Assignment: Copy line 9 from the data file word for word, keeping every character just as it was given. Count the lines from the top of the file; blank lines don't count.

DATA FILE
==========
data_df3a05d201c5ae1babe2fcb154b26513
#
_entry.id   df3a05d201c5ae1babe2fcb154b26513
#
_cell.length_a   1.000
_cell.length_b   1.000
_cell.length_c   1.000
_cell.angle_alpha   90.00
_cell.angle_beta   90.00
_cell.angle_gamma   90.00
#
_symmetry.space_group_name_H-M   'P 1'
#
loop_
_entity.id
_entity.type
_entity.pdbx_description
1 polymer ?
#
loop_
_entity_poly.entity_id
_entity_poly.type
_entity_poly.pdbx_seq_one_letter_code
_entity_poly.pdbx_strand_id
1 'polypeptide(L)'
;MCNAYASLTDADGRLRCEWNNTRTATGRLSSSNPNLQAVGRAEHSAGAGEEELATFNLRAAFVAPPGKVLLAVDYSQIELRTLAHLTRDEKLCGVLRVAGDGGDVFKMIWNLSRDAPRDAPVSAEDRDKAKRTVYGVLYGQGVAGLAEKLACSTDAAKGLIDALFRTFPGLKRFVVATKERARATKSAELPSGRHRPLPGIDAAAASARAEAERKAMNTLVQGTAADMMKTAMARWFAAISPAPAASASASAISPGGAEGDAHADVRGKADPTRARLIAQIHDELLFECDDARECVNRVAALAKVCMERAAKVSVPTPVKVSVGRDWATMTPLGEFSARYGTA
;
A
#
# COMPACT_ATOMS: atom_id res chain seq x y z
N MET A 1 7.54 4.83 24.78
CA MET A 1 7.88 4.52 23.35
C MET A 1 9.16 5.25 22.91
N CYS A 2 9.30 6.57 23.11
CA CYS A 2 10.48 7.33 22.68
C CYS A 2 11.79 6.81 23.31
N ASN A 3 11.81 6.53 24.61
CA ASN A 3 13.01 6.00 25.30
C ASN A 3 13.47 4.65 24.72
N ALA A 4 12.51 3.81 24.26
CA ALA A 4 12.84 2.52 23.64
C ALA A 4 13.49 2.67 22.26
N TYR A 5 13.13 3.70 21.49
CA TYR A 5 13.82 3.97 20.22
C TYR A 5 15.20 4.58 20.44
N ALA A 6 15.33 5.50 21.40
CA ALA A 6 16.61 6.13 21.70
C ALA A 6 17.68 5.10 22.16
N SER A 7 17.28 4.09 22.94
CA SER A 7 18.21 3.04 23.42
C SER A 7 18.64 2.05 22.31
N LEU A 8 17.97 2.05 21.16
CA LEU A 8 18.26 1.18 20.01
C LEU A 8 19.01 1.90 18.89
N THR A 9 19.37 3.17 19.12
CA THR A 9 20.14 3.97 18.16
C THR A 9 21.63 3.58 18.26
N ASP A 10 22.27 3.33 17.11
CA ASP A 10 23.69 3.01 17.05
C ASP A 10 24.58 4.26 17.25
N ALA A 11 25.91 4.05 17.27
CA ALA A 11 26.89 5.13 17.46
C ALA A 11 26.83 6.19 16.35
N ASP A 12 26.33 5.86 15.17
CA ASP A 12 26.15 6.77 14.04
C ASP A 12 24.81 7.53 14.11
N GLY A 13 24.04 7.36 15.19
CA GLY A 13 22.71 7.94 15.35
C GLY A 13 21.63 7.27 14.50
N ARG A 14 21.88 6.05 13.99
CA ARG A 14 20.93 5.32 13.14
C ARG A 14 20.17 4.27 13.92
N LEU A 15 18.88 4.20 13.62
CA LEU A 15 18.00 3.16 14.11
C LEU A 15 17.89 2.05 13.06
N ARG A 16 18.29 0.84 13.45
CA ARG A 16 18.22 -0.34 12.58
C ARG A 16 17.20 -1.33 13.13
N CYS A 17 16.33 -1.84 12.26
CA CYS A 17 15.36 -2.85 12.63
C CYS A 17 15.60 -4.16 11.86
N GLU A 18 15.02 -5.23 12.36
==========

_cell.angle_beta   90.00